Meriam, have you read Kate Chopin before? I read The Awakening for an undergrad class and then gobbled up more of her stories, but haven't reread her in a long time.

Meriam said...

The Guardian was blogging about it today, and some of the comments were similarly pessimistic about the future of printed books.

I still plan to buy books - but books that are beautifully produced, books my favourite authors write, the books I know I'm going to re-read. For my 'disposable' and taking a chance reading, the Reader is going to be an excellent space-saver.

Kate Chopin - surprisingly, I don't think so. Surprising because I've read so much *about* her, I just vaguely assumed I must have read something by her. As it turns out, maybe not.

Although I do have this book, somewhere, and I have read most of it, so maybe I've read some of her stories without realising?

RfP said...

I still plan to buy books - but books that are beautifully produced, books my favourite authors write, the books I know I'm going to re-read. For my 'disposable' and taking a chance reading, the Reader is going to be an excellent space-saver.

That's pretty much where I'm ending up. I don't keep (paper) books I won't re-read, and when my bookcases overflow I prune ruthlessly. I think e-books will let me keep *more* books, albeit in a different format.

I do have this book, somewhere, and I have read most of it, so maybe I've read some of her stories without realising?

I think your book includes Désirée's Baby, a short-short story that's often taught. It's one of those you can feel getting ready to take a more tragic step with each page. You'd probably remember it.

Meriam said...

Yes, I think you're right: I would have remembered it.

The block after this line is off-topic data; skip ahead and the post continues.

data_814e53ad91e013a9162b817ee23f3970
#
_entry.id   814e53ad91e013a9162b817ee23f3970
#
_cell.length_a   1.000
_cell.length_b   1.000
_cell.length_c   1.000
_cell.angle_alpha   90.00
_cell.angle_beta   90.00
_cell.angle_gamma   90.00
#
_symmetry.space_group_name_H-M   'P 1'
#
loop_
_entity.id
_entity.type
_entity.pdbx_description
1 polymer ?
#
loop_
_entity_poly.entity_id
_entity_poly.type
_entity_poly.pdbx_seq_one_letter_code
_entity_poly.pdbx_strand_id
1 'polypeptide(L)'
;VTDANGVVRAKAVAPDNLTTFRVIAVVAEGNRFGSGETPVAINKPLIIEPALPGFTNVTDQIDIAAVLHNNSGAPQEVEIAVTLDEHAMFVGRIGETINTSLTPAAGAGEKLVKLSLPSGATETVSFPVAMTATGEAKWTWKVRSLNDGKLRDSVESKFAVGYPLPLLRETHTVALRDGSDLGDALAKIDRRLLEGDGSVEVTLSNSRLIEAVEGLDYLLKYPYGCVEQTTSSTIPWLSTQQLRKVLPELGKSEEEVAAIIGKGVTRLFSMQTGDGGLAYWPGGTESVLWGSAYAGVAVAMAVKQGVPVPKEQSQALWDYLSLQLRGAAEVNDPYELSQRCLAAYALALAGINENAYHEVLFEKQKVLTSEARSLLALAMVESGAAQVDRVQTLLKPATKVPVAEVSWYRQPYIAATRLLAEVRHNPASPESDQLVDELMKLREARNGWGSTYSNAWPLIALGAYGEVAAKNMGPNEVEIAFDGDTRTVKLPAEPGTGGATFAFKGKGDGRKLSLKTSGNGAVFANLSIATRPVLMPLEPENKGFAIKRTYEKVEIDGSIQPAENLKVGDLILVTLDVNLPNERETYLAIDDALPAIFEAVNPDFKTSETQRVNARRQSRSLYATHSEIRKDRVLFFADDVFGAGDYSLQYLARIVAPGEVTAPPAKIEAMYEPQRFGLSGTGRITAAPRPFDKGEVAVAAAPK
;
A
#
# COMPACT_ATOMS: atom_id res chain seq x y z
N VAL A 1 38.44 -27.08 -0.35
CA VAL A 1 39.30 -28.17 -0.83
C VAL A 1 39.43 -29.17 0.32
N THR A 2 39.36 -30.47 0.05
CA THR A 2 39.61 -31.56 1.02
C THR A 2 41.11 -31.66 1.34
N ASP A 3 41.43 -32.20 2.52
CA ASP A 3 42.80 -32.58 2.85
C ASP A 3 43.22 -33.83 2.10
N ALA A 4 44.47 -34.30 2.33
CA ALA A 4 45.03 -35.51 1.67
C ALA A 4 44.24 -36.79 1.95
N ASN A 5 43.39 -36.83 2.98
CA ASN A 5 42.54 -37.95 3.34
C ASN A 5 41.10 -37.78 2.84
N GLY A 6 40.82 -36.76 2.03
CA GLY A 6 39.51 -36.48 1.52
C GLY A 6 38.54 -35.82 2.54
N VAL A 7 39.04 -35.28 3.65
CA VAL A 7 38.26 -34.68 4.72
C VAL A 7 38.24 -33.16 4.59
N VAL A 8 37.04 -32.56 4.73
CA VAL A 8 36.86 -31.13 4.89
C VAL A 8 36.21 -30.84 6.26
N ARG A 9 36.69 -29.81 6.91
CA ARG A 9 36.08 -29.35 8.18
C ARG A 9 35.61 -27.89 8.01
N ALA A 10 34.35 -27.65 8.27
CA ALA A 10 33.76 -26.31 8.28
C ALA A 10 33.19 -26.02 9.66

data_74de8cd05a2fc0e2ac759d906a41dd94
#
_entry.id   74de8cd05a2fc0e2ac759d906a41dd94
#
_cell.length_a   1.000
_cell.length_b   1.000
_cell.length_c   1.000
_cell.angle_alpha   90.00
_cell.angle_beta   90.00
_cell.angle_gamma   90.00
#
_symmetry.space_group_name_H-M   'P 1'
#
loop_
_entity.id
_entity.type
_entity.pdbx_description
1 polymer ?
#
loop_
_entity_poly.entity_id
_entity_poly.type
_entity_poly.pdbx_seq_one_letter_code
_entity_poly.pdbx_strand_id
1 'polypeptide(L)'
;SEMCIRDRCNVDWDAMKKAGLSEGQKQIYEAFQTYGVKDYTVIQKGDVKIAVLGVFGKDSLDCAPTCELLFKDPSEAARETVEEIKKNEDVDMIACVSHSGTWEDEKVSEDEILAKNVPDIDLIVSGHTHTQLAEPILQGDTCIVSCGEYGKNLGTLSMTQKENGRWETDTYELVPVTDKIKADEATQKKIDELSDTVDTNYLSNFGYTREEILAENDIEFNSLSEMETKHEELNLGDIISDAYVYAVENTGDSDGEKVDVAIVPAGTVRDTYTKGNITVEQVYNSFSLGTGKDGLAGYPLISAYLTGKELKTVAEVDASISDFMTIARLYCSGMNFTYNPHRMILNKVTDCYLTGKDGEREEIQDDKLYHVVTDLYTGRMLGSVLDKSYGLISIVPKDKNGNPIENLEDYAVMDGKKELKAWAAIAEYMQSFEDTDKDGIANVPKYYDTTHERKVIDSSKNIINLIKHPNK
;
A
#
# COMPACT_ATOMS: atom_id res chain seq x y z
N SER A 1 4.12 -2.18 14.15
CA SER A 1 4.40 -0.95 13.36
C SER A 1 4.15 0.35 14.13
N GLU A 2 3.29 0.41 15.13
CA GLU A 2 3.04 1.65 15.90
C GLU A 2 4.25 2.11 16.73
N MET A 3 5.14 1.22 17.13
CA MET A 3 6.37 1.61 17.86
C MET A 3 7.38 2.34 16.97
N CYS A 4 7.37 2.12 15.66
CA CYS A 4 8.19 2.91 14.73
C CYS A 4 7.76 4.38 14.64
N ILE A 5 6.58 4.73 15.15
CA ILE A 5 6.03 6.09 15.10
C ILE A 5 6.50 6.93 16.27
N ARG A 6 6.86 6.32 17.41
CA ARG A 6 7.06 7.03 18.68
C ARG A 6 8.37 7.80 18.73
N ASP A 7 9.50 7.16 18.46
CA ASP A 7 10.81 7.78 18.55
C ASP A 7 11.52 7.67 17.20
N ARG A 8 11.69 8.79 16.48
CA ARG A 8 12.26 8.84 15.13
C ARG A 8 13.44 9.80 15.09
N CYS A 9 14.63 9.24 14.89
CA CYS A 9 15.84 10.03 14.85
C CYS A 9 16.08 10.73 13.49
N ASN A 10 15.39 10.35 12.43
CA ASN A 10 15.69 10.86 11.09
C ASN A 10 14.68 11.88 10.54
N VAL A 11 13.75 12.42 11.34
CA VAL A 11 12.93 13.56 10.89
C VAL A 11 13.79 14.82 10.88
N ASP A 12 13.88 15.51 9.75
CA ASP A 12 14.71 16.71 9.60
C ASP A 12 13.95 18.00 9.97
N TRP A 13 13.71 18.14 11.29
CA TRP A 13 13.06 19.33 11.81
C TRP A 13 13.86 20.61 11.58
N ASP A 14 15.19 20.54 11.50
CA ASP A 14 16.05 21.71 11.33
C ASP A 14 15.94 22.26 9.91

I'm enjoying The Awakening, though.

Janine said...

Color me green with envy. Congratulations on your new reader!

Tumperkin said...


I've got lots of the books on your shelves. The Clarkes, the Roth and is that The Vesuvius Club by Mark Gatiss I see?. AND I like Liz Carlyle - will you review Never Romance a Rake? Go on - she deserves to be reviewed and I've never gotten round to it. Maybe I'll do my favourite one of these days.

kmont said...

I want the red one they've got coming out. Jealous! Congrats though lol. Enjoy the heck out of it.

Meriam said...

A red one?! I don't want to be all bitter, because I love my reader, but I can't believe Sony are releasing a new version!

Meriam said...

Tumperkin - it is the Vesuvius Club. (And to my shame, I haven't read a single page of the Roth... yet).

I like Carlyle, too. I will attempt a review, if it catches my imagination.

What's your favourite? I've particularly enjoyed A Woman Scorned and The Devil to Pay.

Tumperkin said...

The Devil to Pay is my fave but I also liked The Devil you Know (possibly more cos it was my first Carlyle) and Two Little Lies.